“The Federal Circuit found that the forum selection clause of the companies’ licensing agreement did limit the ability to file an AIA challenge, which took place in a different forum.”
If you are a patent owner asserting and licensing your patent, chances are you want to avoid an America Invents Act (AIA) proceeding, whether that proceeding is an Inter Partes Review (IPR), Post Grant Review (PGR) or Covered Business Method Review (CBM). This is separate from any belief about the fairness of the proceedings or about whether you believe your patent would survive; simply because of the added cost, it is likely that you do not want to be involved in one. All that said, the question is whether you can avoid it. The answer to that is “sometimes, yes.” No patent owner can be immune from AIA proceedings in the absolute. You cannot stop all routes of attack on your patent, but there is a chance that you can limit your exposure.
In 2019, one of those routes out of an AIA proceeding was confirmed, albeit with a non-precedential decision (and as will be explained later in possibly, at least partially, a hollow victory), by the Federal Circuit. In Dodocase Vr, Inc. v. MerchSource, LLC, the Federal Circuit addressed whether it is possible through a license to contract away the right to bring an AIA challenge at the U.S. Patent and Trademark Office (USPTO). Case No. 2018-1724. The case had its genesis in 2016, when Dodocase and MerchSource executed a license agreement for three of Dodocase’s patents. These patents broadly covered virtual reality headsets, and MerchSource (d/b/a Sharper Image) is a retailer of various consumer products, including virtual reality headsets. The license agreement included two clauses: a release of challenging the patents and a forum selection clause:
6.4 MerchSource shall not (a) attempt to challenge the validity or enforceability of the Licensed IP; or (b) directly or indirectly, knowingly assist any Third Party in an attempt to challenge the validity or enforceability of the Licensed IP except to comply with any court order or subpoena.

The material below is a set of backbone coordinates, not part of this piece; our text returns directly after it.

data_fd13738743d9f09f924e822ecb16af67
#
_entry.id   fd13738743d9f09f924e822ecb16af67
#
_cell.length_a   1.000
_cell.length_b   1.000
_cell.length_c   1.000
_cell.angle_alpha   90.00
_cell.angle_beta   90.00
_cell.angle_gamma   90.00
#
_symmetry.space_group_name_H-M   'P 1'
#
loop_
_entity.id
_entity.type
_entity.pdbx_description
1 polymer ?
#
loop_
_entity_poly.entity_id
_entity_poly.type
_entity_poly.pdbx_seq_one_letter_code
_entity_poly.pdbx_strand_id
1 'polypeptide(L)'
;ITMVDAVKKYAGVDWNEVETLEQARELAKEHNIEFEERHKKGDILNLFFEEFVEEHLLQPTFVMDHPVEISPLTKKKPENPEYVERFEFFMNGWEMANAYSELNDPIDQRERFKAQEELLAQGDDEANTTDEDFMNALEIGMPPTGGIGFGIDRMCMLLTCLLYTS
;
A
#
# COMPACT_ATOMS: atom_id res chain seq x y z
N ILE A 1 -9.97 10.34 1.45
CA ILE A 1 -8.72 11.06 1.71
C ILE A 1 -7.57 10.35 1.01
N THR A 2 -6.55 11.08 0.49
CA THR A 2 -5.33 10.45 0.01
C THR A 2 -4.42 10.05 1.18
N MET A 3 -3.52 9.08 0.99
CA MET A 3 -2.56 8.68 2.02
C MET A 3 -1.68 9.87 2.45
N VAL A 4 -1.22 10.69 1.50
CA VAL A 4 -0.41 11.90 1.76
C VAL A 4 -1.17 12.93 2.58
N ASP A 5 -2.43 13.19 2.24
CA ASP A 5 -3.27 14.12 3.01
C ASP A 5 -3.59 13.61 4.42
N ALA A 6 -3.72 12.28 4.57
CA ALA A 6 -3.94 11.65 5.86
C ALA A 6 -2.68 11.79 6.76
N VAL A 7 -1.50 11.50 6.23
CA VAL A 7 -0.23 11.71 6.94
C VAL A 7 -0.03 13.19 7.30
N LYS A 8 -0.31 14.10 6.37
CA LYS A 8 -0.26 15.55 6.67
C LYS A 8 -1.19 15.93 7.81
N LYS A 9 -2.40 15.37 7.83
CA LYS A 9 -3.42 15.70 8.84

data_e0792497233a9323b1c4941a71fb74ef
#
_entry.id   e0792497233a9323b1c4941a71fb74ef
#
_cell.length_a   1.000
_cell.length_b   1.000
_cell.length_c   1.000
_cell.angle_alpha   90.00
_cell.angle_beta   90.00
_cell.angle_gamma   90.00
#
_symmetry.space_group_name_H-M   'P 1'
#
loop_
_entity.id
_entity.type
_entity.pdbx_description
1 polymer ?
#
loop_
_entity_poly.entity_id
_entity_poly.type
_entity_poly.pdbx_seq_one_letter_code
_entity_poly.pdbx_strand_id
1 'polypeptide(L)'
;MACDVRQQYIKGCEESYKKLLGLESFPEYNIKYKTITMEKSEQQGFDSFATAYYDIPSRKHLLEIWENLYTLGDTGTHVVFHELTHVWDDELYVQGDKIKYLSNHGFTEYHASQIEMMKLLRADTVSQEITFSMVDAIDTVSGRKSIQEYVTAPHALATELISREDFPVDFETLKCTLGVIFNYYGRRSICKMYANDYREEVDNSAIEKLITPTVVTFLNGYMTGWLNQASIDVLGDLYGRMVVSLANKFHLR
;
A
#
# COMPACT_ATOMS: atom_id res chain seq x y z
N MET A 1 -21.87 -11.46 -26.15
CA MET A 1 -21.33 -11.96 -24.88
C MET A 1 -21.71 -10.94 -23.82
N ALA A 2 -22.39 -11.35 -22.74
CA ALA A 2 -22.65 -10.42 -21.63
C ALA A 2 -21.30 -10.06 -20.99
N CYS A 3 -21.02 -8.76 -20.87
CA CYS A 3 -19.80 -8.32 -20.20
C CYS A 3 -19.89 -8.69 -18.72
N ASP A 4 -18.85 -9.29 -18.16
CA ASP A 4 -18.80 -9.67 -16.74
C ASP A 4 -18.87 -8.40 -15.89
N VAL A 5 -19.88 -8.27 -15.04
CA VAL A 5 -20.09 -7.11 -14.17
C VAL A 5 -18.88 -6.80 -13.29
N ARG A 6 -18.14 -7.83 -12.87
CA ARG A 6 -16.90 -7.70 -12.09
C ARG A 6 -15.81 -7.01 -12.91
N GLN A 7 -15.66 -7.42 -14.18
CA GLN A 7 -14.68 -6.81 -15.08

13.4 The laws of the State of California shall govern any dispute arising out of or under this Agreement, notwithstanding the conflict of laws principles of the State of California . . . THE PARTIES AGREE THAT THE SUBJECT MATTER AND PERSONAL JURISDICTION ARE PROPER IN THE COURTS LOCATED IN SAN FRANCISCO COUNTY OR ORANGE COUNTY, CALIFORNIA AND THAT DISPUTES SHALL BE LITIGATED BEFORE THE COURTS IN SAN FRANCISCO COUNTY OR ORANGE COUNTY, CALIFORNIA.
Id. at 2-3.
The two companies kept their business relationship for another year, until late 2017, when MerchSource told Dodocase that it would no longer pay royalties. In December 2017, Dodocase sued MerchSource in the Northern District of California to enforce the license agreement and to affirm the validity and infringement of the patents by the products MerchSource was selling. By January 2018, MerchSource had filed two PGRs and an IPR against the three patents covered by the license agreement and subject to the lawsuit. In February 2018, Dodocase responded by amending its Complaint to include accusations that MerchSource’s AIA petitions were an additional breach of the licensee’s forum selection and no challenge clauses.
AIA Trial Successfully Circumvented
Dodocase’s theory was that the forum selection clause prevented AIA challenges because challenging the validity of the patents in that forum was still a dispute arising out of the license agreement. Dodocase also moved for a preliminary injunction to force MerchSource to withdraw the AIA petitions. The District Court granted the preliminary injunction. MerchSource promptly appealed and the injunction was stayed pending the Federal Circuit decision. During that Federal Circuit briefing, all AIA challenges were instituted and proceeded.